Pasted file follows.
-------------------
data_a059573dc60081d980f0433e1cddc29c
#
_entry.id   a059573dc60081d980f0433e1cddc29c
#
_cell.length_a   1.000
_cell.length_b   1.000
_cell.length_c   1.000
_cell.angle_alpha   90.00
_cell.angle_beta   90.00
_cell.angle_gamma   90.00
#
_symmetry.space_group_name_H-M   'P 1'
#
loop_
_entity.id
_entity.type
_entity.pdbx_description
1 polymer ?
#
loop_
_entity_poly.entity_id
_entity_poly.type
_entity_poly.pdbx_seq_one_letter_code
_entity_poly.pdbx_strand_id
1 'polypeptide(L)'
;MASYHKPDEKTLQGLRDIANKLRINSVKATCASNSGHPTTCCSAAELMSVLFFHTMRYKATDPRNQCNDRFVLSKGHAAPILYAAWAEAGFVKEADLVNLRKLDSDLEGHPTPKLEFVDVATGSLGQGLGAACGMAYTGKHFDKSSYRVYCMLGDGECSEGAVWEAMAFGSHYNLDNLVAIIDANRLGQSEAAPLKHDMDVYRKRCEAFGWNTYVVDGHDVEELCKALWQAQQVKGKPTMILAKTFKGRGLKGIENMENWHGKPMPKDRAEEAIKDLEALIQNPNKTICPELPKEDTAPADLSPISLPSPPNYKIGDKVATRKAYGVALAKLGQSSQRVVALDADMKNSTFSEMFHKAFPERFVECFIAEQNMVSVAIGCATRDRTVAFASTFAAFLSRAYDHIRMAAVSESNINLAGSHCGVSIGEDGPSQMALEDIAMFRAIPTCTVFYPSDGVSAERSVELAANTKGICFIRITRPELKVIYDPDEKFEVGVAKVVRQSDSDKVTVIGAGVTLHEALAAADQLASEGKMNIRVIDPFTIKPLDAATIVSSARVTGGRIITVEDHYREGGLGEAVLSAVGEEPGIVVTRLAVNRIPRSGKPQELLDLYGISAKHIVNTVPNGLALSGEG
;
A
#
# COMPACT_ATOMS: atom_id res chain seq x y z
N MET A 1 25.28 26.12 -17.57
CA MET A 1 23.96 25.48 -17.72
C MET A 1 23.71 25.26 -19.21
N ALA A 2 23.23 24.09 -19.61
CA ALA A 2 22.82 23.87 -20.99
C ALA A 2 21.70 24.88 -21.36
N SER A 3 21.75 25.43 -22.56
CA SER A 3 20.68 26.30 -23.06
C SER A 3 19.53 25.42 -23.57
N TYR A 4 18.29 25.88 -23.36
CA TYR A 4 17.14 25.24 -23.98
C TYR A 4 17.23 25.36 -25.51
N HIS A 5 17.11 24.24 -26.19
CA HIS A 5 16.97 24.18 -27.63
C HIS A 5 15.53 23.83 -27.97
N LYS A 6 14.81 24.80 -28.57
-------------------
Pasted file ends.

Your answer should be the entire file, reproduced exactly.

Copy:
data_a059573dc60081d980f0433e1cddc29c
#
_entry.id   a059573dc60081d980f0433e1cddc29c
#
_cell.length_a   1.000
_cell.length_b   1.000
_cell.length_c   1.000
_cell.angle_alpha   90.00
_cell.angle_beta   90.00
_cell.angle_gamma   90.00
#
_symmetry.space_group_name_H-M   'P 1'
#
loop_
_entity.id
_entity.type
_entity.pdbx_description
1 polymer ?
#
loop_
_entity_poly.entity_id
_entity_poly.type
_entity_poly.pdbx_seq_one_letter_code
_entity_poly.pdbx_strand_id
1 'polypeptide(L)'
;MASYHKPDEKTLQGLRDIANKLRINSVKATCASNSGHPTTCCSAAELMSVLFFHTMRYKATDPRNQCNDRFVLSKGHAAPILYAAWAEAGFVKEADLVNLRKLDSDLEGHPTPKLEFVDVATGSLGQGLGAACGMAYTGKHFDKSSYRVYCMLGDGECSEGAVWEAMAFGSHYNLDNLVAIIDANRLGQSEAAPLKHDMDVYRKRCEAFGWNTYVVDGHDVEELCKALWQAQQVKGKPTMILAKTFKGRGLKGIENMENWHGKPMPKDRAEEAIKDLEALIQNPNKTICPELPKEDTAPADLSPISLPSPPNYKIGDKVATRKAYGVALAKLGQSSQRVVALDADMKNSTFSEMFHKAFPERFVECFIAEQNMVSVAIGCATRDRTVAFASTFAAFLSRAYDHIRMAAVSESNINLAGSHCGVSIGEDGPSQMALEDIAMFRAIPTCTVFYPSDGVSAERSVELAANTKGICFIRITRPELKVIYDPDEKFEVGVAKVVRQSDSDKVTVIGAGVTLHEALAAADQLASEGKMNIRVIDPFTIKPLDAATIVSSARVTGGRIITVEDHYREGGLGEAVLSAVGEEPGIVVTRLAVNRIPRSGKPQELLDLYGISAKHIVNTVPNGLALSGEG
;
A
#
# COMPACT_ATOMS: atom_id res chain seq x y z
N MET A 1 25.28 26.12 -17.57
CA MET A 1 23.96 25.48 -17.72
C MET A 1 23.71 25.26 -19.21
N ALA A 2 23.23 24.09 -19.61
CA ALA A 2 22.82 23.87 -20.99
C ALA A 2 21.70 24.88 -21.36
N SER A 3 21.75 25.43 -22.56
CA SER A 3 20.68 26.30 -23.06
C SER A 3 19.53 25.42 -23.57
N TYR A 4 18.29 25.88 -23.36
CA TYR A 4 17.14 25.24 -23.98
C TYR A 4 17.23 25.36 -25.51
N HIS A 5 17.11 24.24 -26.19
CA HIS A 5 16.97 24.18 -27.63
C HIS A 5 15.53 23.83 -27.97
N LYS A 6 14.81 24.80 -28.57